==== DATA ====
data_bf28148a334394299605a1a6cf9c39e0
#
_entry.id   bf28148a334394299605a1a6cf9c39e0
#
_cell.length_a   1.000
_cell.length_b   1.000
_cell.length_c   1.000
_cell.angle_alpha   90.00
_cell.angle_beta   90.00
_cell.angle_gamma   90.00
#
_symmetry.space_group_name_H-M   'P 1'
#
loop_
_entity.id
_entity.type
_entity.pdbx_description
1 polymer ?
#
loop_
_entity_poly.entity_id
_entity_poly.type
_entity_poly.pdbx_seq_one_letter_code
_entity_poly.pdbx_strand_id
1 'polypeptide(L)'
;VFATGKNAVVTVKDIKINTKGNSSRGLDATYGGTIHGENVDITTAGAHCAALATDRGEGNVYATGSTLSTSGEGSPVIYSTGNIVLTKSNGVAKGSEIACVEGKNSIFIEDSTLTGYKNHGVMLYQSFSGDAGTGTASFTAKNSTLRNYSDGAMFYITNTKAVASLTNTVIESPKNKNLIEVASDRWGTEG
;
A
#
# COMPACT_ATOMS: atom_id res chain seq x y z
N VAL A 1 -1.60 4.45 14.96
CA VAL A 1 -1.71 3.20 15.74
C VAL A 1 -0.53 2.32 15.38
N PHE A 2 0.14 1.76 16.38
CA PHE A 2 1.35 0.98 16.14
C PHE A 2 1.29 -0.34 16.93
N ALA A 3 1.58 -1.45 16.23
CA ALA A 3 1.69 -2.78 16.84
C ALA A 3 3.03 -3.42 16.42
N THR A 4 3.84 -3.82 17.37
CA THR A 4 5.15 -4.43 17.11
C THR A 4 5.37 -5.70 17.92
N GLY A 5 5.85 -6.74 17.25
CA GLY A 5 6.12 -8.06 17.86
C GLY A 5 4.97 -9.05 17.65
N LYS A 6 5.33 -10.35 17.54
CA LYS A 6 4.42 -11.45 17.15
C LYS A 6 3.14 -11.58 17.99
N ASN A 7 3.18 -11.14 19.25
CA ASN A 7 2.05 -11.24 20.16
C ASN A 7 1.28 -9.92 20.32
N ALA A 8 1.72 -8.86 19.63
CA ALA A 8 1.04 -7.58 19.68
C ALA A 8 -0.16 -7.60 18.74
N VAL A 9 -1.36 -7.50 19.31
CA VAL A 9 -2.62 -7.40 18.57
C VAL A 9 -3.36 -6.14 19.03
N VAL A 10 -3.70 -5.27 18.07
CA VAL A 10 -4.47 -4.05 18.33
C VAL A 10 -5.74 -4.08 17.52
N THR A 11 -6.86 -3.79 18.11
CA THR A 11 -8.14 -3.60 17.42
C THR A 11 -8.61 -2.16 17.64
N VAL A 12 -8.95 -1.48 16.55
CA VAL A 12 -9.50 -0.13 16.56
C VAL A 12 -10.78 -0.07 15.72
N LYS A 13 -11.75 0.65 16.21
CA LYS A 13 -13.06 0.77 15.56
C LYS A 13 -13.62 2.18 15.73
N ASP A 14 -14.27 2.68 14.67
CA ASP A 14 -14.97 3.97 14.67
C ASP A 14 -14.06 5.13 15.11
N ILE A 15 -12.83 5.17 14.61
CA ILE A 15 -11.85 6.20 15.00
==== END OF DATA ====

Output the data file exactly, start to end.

data_bf28148a334394299605a1a6cf9c39e0
#
_entry.id   bf28148a334394299605a1a6cf9c39e0
#
_cell.length_a   1.000
_cell.length_b   1.000
_cell.length_c   1.000
_cell.angle_alpha   90.00
_cell.angle_beta   90.00
_cell.angle_gamma   90.00
#
_symmetry.space_group_name_H-M   'P 1'
#
loop_
_entity.id
_entity.type
_entity.pdbx_description
1 polymer ?
#
loop_
_entity_poly.entity_id
_entity_poly.type
_entity_poly.pdbx_seq_one_letter_code
_entity_poly.pdbx_strand_id
1 'polypeptide(L)'
;VFATGKNAVVTVKDIKINTKGNSSRGLDATYGGTIHGENVDITTAGAHCAALATDRGEGNVYATGSTLSTSGEGSPVIYSTGNIVLTKSNGVAKGSEIACVEGKNSIFIEDSTLTGYKNHGVMLYQSFSGDAGTGTASFTAKNSTLRNYSDGAMFYITNTKAVASLTNTVIESPKNKNLIEVASDRWGTEG
;
A
#
# COMPACT_ATOMS: atom_id res chain seq x y z
N VAL A 1 -1.60 4.45 14.96
CA VAL A 1 -1.71 3.20 15.74
C VAL A 1 -0.53 2.32 15.38
N PHE A 2 0.14 1.76 16.38
CA PHE A 2 1.35 0.98 16.14
C PHE A 2 1.29 -0.34 16.93
N ALA A 3 1.58 -1.45 16.23
CA ALA A 3 1.69 -2.78 16.84
C ALA A 3 3.03 -3.42 16.42
N THR A 4 3.84 -3.82 17.37
CA THR A 4 5.15 -4.43 17.11
C THR A 4 5.37 -5.70 17.92
N GLY A 5 5.85 -6.74 17.25
CA GLY A 5 6.12 -8.06 17.86
C GLY A 5 4.97 -9.05 17.65
N LYS A 6 5.33 -10.35 17.54
CA LYS A 6 4.42 -11.45 17.15
C LYS A 6 3.14 -11.58 17.99
N ASN A 7 3.18 -11.14 19.25
CA ASN A 7 2.05 -11.24 20.16
C ASN A 7 1.28 -9.92 20.32
N ALA A 8 1.72 -8.86 19.63
CA ALA A 8 1.04 -7.58 19.68
C ALA A 8 -0.16 -7.60 18.74
N VAL A 9 -1.36 -7.50 19.31
CA VAL A 9 -2.62 -7.40 18.57
C VAL A 9 -3.36 -6.14 19.03
N VAL A 10 -3.70 -5.27 18.07
CA VAL A 10 -4.47 -4.05 18.33
C VAL A 10 -5.74 -4.08 17.52
N THR A 11 -6.86 -3.79 18.11
CA THR A 11 -8.14 -3.60 17.42
C THR A 11 -8.61 -2.16 17.64
N VAL A 12 -8.95 -1.48 16.55
CA VAL A 12 -9.50 -0.13 16.56
C VAL A 12 -10.78 -0.07 15.72
N LYS A 13 -11.75 0.65 16.21
CA LYS A 13 -13.06 0.77 15.56
C LYS A 13 -13.62 2.18 15.73
N ASP A 14 -14.27 2.68 14.67
CA ASP A 14 -14.97 3.97 14.67
C ASP A 14 -14.06 5.13 15.11
N ILE A 15 -12.83 5.17 14.61
CA ILE A 15 -11.85 6.20 15.00